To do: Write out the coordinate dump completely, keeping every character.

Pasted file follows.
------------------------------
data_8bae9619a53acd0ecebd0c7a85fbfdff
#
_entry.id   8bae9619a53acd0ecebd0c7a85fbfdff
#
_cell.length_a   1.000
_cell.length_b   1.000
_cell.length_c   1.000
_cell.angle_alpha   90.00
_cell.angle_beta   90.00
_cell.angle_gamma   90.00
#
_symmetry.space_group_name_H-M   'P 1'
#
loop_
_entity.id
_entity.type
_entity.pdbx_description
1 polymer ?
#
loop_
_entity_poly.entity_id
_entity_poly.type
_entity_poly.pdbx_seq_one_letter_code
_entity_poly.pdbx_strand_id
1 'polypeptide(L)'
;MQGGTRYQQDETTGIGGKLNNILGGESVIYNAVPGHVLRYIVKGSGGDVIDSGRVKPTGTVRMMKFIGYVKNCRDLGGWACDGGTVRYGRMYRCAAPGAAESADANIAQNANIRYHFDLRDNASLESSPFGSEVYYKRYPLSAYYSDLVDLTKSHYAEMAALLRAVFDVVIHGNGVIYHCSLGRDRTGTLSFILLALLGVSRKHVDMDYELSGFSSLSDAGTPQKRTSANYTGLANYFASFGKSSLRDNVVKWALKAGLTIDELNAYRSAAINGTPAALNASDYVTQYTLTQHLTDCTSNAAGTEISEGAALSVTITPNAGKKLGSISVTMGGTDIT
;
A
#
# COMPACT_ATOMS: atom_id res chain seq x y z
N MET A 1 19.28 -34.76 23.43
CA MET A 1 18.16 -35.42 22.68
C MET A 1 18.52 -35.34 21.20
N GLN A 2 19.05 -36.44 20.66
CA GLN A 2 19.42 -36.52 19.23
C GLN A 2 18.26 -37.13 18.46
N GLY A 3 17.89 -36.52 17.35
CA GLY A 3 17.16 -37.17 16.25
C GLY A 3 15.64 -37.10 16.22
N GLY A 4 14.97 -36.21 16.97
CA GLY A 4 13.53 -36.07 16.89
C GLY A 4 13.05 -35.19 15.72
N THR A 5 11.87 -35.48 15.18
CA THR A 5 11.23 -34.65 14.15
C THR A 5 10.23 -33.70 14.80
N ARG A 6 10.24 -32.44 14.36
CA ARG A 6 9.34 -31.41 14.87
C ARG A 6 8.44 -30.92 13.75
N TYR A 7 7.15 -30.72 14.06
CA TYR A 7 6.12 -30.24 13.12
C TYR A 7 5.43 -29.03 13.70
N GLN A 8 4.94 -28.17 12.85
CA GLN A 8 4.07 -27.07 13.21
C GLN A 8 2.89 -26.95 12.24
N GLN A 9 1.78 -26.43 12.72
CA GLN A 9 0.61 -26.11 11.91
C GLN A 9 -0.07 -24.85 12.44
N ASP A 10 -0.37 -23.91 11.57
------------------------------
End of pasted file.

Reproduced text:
data_8bae9619a53acd0ecebd0c7a85fbfdff
#
_entry.id   8bae9619a53acd0ecebd0c7a85fbfdff
#
_cell.length_a   1.000
_cell.length_b   1.000
_cell.length_c   1.000
_cell.angle_alpha   90.00
_cell.angle_beta   90.00
_cell.angle_gamma   90.00
#
_symmetry.space_group_name_H-M   'P 1'
#
loop_
_entity.id
_entity.type
_entity.pdbx_description
1 polymer ?
#
loop_
_entity_poly.entity_id
_entity_poly.type
_entity_poly.pdbx_seq_one_letter_code
_entity_poly.pdbx_strand_id
1 'polypeptide(L)'
;MQGGTRYQQDETTGIGGKLNNILGGESVIYNAVPGHVLRYIVKGSGGDVIDSGRVKPTGTVRMMKFIGYVKNCRDLGGWACDGGTVRYGRMYRCAAPGAAESADANIAQNANIRYHFDLRDNASLESSPFGSEVYYKRYPLSAYYSDLVDLTKSHYAEMAALLRAVFDVVIHGNGVIYHCSLGRDRTGTLSFILLALLGVSRKHVDMDYELSGFSSLSDAGTPQKRTSANYTGLANYFASFGKSSLRDNVVKWALKAGLTIDELNAYRSAAINGTPAALNASDYVTQYTLTQHLTDCTSNAAGTEISEGAALSVTITPNAGKKLGSISVTMGGTDIT
;
A
#
# COMPACT_ATOMS: atom_id res chain seq x y z
N MET A 1 19.28 -34.76 23.43
CA MET A 1 18.16 -35.42 22.68
C MET A 1 18.52 -35.34 21.20
N GLN A 2 19.05 -36.44 20.66
CA GLN A 2 19.42 -36.52 19.23
C GLN A 2 18.26 -37.13 18.46
N GLY A 3 17.89 -36.52 17.35
CA GLY A 3 17.16 -37.17 16.25
C GLY A 3 15.64 -37.10 16.22
N GLY A 4 14.97 -36.21 16.97
CA GLY A 4 13.53 -36.07 16.89
C GLY A 4 13.05 -35.19 15.72
N THR A 5 11.87 -35.48 15.18
CA THR A 5 11.23 -34.65 14.15
C THR A 5 10.23 -33.70 14.80
N ARG A 6 10.24 -32.44 14.36
CA ARG A 6 9.34 -31.41 14.87
C ARG A 6 8.44 -30.92 13.75
N TYR A 7 7.15 -30.72 14.06
CA TYR A 7 6.12 -30.24 13.12
C TYR A 7 5.43 -29.03 13.70
N GLN A 8 4.94 -28.17 12.85
CA GLN A 8 4.07 -27.07 13.21
C GLN A 8 2.89 -26.95 12.24
N GLN A 9 1.78 -26.43 12.72
CA GLN A 9 0.61 -26.11 11.91
C GLN A 9 -0.07 -24.85 12.44
N ASP A 10 -0.37 -23.91 11.57